Michigan Tech News

Tech Alumna Designs Littlest Diaper

By Sarah Williams | Published

Angela Johnston works for one of the largest consumer products companies, and she’s developed a product to help the smallest human beings.

The Michigan Technological University chemical engineering alumna developed, tested, verified and commercialized a new diaper designed especially for premature babies.

“As a scientist, and a mother, it is something I’m proud to be a part of,” she says

Solving problems is what Johnston, a 2000 Michigan Tech graduate, does every day in her current role as product technical leader for Huggies® Little Snugglers at Kimberly-Clark Corporation. She’s worked with hospitals and neonatal intensive care units to design the best diaper for preemies.

Number of Preemies Growing

According to the Centers for Disease Control, one out of every 10 infants born in the United States and Canada are preterm births, and 55,000 of them are born weighing less than 900 grams or just under two pounds. With advancements in medical technology, these babies have long NICU stays and increasingly better survival rates, Johnston says.

Angela Johnston tests the preemie diaper she developed.
Angela Johnston tests the preemie diaper she developed.

Verifying the value of the new diaper included a 40-point hand inspection to provide the highest quality product for the most vulnerable babies, she adds.

Johnston’s path to Kimberly-Clark started at Michigan Tech, where she followed in the footsteps of her older sister, Maria Thielbar, a 1997 chemical engineering graduate. She says the job placement rate and a University Board of Control Scholarship helped her earn her degree.

“Like many teenagers, I didn’t know what chemical engineers did, which is why I now spend time in local schools talking about engineering,” she says. “In my experience, it seems like chemical engineers can do just about anything they set their mind to. Michigan Tech teaches you how to think. They think about a situation or problem from multiple angles, are creative, and they aren’t afraid of working hard to solve something.”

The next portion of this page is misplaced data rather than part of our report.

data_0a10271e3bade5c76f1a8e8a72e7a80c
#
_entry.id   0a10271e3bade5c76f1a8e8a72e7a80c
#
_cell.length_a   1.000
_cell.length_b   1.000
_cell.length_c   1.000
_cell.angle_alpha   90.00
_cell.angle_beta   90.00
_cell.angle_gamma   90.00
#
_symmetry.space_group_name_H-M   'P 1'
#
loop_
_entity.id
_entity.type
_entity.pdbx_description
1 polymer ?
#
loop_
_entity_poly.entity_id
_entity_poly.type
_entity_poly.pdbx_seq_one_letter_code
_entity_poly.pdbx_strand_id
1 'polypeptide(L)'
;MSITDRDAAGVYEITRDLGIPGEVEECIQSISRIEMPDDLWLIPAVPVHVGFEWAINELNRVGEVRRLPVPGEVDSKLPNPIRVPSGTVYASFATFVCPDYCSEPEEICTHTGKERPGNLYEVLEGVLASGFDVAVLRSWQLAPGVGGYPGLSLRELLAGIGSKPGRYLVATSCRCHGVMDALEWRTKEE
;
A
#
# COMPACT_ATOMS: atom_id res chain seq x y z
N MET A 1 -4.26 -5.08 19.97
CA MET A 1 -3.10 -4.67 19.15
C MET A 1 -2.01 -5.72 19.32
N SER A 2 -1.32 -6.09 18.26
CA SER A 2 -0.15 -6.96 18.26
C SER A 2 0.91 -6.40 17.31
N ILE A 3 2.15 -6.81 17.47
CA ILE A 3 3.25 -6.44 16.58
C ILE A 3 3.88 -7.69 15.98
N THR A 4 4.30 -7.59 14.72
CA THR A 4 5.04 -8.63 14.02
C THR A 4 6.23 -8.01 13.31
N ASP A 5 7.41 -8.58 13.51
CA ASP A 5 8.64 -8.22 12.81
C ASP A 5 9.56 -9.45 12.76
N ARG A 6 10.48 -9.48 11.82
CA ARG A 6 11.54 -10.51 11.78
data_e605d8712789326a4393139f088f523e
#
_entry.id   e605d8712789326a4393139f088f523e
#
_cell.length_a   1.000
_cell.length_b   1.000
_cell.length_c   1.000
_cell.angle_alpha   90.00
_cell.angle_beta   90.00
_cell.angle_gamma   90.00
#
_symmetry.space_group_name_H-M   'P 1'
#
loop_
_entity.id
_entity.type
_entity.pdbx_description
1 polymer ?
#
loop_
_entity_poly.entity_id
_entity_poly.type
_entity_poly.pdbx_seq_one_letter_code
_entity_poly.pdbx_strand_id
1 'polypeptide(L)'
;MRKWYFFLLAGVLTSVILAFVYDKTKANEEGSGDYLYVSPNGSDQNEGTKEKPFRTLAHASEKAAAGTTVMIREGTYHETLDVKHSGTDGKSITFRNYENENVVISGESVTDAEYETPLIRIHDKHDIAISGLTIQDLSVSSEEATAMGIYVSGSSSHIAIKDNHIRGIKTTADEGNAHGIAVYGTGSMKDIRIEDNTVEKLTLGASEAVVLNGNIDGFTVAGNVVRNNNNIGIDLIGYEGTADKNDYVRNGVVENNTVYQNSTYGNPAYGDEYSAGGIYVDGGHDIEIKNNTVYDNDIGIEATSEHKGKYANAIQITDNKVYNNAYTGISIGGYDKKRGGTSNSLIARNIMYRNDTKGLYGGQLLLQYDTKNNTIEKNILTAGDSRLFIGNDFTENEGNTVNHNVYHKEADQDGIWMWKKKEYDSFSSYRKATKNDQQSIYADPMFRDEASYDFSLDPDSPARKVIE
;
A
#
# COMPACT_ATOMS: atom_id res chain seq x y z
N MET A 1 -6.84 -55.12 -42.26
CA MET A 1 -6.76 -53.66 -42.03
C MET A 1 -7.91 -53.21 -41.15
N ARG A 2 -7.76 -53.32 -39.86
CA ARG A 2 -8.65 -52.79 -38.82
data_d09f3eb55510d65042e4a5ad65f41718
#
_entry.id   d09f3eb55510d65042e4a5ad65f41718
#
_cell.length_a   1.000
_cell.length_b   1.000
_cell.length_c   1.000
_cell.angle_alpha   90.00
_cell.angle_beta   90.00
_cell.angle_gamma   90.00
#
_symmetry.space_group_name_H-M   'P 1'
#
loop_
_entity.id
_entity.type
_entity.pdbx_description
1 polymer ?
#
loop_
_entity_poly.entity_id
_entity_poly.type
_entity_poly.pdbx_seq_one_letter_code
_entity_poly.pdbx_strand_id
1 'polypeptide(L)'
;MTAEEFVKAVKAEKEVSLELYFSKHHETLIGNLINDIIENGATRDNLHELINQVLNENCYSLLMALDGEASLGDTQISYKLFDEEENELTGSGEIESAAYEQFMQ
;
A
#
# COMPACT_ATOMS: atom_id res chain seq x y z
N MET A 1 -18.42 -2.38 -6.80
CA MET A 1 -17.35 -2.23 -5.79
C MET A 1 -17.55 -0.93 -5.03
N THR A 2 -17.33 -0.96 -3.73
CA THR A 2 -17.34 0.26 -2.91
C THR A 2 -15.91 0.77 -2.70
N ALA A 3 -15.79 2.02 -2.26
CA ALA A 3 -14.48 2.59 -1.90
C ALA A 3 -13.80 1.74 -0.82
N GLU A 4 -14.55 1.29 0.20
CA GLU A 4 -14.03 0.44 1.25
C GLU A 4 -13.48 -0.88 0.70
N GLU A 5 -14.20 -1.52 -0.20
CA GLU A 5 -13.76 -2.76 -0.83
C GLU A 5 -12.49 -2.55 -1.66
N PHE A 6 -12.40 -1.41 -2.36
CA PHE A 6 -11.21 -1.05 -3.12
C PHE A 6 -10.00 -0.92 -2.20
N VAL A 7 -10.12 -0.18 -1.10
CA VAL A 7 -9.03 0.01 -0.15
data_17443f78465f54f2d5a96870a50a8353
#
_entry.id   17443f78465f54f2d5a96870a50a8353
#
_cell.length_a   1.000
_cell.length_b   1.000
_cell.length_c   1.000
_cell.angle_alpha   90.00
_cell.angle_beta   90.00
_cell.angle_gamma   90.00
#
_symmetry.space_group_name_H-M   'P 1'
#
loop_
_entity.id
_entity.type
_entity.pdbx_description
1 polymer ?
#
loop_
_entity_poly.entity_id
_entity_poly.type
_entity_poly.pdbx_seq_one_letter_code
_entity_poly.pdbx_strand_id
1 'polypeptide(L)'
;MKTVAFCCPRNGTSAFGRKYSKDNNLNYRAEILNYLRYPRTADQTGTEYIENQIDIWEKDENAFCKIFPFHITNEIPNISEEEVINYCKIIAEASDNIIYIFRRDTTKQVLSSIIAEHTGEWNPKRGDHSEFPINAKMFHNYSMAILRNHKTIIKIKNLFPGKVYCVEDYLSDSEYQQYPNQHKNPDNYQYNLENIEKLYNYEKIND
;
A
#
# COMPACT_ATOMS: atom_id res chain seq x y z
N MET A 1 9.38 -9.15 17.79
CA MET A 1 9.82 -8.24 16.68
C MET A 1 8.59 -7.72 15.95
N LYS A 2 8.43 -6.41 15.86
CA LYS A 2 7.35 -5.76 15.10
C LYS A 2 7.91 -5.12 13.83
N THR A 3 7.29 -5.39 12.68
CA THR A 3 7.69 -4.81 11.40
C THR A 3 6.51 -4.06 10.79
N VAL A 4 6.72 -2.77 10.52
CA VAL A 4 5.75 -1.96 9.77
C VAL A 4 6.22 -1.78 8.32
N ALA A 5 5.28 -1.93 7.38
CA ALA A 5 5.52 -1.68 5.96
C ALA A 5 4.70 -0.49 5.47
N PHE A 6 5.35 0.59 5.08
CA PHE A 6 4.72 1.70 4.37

Johnston has done that in her 17 years at Kimberly-Clark. She’s traveled across the globe, developed solutions to meet human needs, seen products she’s developed on store shelves and accepted Product of the Year Awards for Kimberly Clark in Times Square. She says the best part about her job is that “it is constantly changing.”

Johnston also served as the lead product developer for Viva® Vantage paper towels. Her task: to create a stretchy product. “Stretch in the paper towel meant it was able to absorb energy without breaking, the definition of toughness,” she explains.

Career Fair visitors tug on twisted ropes of paper towels.
Career Fair visitors tug on twisted ropes of paper towels.

Johnston wove and twisted rolls of paper towels into ropes that were used at Ribfest near Toronto, Canada, where festival goers could tug against Canadian Olympians. “That was awesome and fun,” she says. “They even made it to a Career Fair at Michigan Tech.”

Next, Johnston used the towels to weave a lawn chair and sew a sun umbrella. She first created a pattern from her own patio umbrella, then sewed the paper towels into an umbrella that could be fully extended.

Chemical Engineering Is Fun

“I really love what I do,” she says. “I believe in the products I work on, and being an advocate helps me share my enthusiasm with others. Being a champion for the target consumer means that I put myself in someone else’s shoes and imagine better solutions.”

Johnston met her husband, Jim Johnston, when he was also studying chemical engineering at Michigan Tech. The couple lives in New London, Wisconsin, with their daughters Jane, 11, and Kate, 10. Jim is transitioning careers from engineering and management to teaching high school physics and science to “inspire and motivate the next generation.”

Outside of work, Johnston gave bodybuilding a try and succeeded, winning two International Natural Bodybuilding Foundation competitions. She says it began as an experiment on herself and “she was amazed to see it working.”

She enjoys returning to Tech to speak at the Chemical Engineering Department’s challenges and opportunities session each fall.

“If I can inspire even one student to stick with it, then it is worth it,” she says. “A number of our students come to meet me at Career Fair later that week, and we get some great job candidates.”

Johnston considers Michigan Tech a special place. “It’s where many of us found what we were made of, where we found lifelong friends and spouses, and where we dared to dream of doing great things. I come back to campus to inspire students, to attract new hires and to keep making new memories.”

Michigan Technological University is a public research university, home to more than 7,000 students from 60 countries around the world. Founded in 1885, the University offers more than 120 undergraduate and graduate degree programs in science and technology, engineering, forestry, business and economics, health professions, humanities, mathematics, and social sciences. Our beautiful campus in Michigan’s Upper Peninsula overlooks the Keweenaw Waterway and is just a few miles from Lake Superior.

Last Modified 8:47 AM, August 1, 2017


Comments